Sad day for Sesame Street in Pakistan

    Rani and Elmo, lead characters in the Pakistani version of Sesame Street called Sim Sim Hamara. The U.S. Agency for International Development is cutting the funding for the show. Photo by: USAID Pakistan

    The impact of a popular TV program on the literacy of Pakistani children can barely be measured in six months. But just half a year after the program was launched, the U.S. Agency for International Development is already cutting funding for the show.

    The decision was based on “credible allegations of fraud and abuse” against the Rafi Peer Theater Workshop. U.S. State Department deputy spokesperson Mark Toner said at a press briefing. The organization produces Sim Sim Hamara, the local version of Sesame Street in Pakistan.

    USAID has initially agreed to provide $20 million for the show, which is supposed to run for four years. Up to $6.7 million had been spent as of March 31, Toner said.

    The group dismissed the reports, with one of the managers calling it a “lie,” Al Jazeera reports. But with the United States no longer funding Sim Sim Hamara, the organization plans to seek alternative financing sources to keep the program running. The program was set up to aid the education of children in Pakistan.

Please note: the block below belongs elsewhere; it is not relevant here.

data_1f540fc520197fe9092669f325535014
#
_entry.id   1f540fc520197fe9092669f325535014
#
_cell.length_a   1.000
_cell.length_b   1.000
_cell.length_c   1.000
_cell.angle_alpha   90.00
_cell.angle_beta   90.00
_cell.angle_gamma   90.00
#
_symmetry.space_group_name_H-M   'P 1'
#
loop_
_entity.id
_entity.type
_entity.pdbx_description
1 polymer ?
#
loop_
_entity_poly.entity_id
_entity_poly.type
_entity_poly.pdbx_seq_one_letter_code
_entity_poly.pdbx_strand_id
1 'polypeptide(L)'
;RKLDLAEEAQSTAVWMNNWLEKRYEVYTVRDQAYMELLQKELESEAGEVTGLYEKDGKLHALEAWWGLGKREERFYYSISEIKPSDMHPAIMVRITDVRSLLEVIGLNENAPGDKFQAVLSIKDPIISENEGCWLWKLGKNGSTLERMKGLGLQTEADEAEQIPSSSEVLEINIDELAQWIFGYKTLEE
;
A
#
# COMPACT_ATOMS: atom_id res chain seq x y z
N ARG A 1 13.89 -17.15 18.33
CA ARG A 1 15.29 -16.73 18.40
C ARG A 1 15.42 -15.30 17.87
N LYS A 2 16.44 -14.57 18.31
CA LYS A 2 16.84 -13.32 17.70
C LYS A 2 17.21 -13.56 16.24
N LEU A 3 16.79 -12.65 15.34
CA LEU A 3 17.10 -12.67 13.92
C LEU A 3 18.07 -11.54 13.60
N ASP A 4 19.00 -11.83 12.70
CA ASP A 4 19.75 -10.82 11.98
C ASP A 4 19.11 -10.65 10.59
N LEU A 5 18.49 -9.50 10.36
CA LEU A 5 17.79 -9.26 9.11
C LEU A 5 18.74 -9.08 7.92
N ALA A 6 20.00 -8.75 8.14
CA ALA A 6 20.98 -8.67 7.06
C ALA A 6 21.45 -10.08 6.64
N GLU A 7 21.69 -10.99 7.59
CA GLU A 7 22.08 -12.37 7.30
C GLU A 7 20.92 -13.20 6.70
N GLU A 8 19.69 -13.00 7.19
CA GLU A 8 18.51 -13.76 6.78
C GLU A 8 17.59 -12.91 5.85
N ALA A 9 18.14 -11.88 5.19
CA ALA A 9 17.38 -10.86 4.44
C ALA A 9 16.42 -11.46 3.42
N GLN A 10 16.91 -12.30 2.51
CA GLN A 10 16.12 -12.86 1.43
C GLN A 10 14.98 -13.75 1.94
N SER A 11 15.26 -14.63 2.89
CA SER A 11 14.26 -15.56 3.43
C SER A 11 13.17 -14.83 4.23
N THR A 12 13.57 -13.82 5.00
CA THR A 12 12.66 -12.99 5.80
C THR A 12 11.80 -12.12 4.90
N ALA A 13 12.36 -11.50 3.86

The aid agency, according to Toner, thought it was “prudent” to cut off the program’s funding — instead of continuing to “throw good money after bad” —while investigation is still ongoing. It was not mentioned whether USAID will resume funding for the show in the event it finds no evidence the group committed fraud.

    Read more development aid news online and subscribe to The Development Newswire to receive top international development headlines from the world’s leading donors, news sources and opinion leaders — emailed to you FREE every business day.

    About the author

    • Jenny Lei Ravelo

      Jenny Lei Ravelo is a Devex Senior Reporter based in Manila. She covers global health, with a particular focus on the World Health Organization, and other development and humanitarian aid trends in Asia Pacific. Prior to Devex, she wrote for ABS-CBN, one of the largest broadcasting networks in the Philippines, and was a copy editor for various international scientific journals. She received her journalism degree from the University of Santo Tomas.

    Join the Discussion